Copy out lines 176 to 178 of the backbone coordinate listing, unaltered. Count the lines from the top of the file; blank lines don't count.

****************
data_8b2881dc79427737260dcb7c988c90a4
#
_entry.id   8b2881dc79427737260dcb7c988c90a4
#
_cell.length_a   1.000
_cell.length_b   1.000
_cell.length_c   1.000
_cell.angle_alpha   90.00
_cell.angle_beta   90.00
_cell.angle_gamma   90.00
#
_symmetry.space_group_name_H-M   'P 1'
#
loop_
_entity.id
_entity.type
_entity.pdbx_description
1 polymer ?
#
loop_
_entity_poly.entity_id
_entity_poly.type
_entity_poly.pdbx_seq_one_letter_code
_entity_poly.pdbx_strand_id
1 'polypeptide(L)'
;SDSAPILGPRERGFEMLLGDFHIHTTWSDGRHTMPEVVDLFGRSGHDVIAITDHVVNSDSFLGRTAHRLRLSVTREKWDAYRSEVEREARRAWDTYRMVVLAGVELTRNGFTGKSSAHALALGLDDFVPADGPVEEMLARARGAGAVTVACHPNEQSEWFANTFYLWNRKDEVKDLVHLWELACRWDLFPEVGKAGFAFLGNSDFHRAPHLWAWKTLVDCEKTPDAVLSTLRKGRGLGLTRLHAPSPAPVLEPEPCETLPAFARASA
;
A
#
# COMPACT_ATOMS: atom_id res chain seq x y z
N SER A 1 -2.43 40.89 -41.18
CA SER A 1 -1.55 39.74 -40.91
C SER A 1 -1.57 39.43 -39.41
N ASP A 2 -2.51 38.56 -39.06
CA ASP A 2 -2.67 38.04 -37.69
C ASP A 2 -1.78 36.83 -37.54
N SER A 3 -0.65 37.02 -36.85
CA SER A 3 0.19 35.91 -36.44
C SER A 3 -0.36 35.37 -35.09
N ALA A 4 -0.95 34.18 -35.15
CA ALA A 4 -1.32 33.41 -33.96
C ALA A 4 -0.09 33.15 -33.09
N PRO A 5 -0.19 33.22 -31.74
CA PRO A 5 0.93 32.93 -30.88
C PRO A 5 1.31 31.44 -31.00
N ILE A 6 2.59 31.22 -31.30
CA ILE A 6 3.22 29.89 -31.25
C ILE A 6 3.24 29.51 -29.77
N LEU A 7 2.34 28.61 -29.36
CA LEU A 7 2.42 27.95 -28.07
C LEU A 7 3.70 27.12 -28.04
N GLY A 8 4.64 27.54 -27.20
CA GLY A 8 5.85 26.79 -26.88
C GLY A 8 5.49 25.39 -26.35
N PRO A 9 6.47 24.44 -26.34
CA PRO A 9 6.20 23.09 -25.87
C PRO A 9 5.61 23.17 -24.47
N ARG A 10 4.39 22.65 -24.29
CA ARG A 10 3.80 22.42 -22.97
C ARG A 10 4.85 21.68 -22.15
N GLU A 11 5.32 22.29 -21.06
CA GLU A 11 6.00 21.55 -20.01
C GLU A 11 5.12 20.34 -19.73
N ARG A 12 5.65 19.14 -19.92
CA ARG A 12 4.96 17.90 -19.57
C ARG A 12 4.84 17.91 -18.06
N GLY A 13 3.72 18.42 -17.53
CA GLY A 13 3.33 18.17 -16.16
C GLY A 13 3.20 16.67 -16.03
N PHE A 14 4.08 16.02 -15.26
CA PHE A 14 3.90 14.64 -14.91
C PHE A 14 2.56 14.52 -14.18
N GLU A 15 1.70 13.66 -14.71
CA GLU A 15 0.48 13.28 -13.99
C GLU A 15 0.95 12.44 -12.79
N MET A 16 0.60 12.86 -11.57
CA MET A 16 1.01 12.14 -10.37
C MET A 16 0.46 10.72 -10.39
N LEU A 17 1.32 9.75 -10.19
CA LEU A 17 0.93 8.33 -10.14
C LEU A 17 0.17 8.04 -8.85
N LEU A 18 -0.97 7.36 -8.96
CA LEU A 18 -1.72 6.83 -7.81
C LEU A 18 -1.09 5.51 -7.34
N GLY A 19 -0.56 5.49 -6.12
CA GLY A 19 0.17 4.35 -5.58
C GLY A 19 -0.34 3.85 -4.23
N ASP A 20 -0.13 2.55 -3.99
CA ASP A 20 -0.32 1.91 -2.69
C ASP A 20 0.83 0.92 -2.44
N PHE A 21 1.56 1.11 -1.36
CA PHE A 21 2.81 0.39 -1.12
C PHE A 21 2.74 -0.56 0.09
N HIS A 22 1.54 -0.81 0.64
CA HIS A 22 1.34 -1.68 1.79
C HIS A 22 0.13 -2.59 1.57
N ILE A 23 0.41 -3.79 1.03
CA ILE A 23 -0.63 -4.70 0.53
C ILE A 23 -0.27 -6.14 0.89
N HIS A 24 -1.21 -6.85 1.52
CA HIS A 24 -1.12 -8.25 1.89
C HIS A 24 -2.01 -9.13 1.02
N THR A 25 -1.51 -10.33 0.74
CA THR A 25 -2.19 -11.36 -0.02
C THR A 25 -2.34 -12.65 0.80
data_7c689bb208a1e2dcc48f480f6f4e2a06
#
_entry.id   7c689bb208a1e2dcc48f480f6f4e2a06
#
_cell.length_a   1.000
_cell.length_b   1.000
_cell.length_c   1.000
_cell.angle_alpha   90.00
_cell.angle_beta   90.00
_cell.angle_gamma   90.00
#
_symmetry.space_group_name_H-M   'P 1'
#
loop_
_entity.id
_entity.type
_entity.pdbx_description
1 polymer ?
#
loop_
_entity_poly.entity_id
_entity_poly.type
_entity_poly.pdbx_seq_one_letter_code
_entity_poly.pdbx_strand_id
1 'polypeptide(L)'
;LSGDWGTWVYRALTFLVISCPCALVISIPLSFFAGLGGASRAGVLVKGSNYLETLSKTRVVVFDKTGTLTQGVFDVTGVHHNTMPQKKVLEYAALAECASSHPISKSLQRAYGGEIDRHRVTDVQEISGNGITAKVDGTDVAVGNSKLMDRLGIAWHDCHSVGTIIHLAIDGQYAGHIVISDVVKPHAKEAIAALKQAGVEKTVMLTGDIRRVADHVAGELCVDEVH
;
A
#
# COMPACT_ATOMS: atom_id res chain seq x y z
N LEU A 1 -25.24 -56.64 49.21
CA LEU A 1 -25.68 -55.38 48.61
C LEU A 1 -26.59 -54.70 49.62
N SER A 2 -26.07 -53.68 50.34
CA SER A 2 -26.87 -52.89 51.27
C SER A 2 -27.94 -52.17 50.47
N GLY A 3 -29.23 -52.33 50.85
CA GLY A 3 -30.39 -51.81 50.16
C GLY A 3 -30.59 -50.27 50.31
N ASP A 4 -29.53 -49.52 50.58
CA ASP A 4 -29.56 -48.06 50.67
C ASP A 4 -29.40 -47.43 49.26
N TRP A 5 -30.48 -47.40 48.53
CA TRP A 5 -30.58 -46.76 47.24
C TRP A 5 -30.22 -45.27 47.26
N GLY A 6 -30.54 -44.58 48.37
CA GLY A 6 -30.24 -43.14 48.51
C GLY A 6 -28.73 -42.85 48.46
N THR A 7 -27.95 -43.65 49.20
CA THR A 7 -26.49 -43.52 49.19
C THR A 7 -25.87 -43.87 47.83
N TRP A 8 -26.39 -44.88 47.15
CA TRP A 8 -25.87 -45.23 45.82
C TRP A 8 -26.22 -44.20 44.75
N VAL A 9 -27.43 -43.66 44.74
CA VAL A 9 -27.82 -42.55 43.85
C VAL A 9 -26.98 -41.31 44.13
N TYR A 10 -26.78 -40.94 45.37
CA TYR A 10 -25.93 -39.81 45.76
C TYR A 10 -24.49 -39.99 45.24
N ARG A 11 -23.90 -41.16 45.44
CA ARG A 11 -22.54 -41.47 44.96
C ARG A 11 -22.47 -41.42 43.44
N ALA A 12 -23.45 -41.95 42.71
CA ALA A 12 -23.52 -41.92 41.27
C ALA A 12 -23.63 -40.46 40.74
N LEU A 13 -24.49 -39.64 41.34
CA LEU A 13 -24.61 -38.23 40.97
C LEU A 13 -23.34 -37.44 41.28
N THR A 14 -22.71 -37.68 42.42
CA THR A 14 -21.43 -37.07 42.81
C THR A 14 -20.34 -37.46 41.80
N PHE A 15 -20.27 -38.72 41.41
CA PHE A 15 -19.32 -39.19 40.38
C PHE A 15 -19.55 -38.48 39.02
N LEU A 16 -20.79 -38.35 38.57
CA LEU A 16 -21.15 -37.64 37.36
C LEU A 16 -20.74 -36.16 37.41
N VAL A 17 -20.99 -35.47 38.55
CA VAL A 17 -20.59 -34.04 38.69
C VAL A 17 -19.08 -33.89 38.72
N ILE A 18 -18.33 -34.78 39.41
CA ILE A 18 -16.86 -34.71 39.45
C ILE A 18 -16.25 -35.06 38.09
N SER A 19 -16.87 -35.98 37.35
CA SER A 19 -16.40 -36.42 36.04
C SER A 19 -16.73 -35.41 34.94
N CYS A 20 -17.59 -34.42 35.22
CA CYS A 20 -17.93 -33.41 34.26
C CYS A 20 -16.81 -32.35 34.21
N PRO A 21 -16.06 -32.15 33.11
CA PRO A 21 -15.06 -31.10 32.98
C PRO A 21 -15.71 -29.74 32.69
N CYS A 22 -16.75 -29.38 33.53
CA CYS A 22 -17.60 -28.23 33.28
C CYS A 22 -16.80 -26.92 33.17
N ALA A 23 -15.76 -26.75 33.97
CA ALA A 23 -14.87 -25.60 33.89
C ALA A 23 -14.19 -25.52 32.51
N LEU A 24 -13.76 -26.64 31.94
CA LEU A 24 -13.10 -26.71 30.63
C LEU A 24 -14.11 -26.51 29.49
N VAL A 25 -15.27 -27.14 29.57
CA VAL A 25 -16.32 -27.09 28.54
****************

CA THR A 14 -21.43 -37.07 42.81
C THR A 14 -20.34 -37.46 41.80
N PHE A 15 -20.27 -38.72 41.41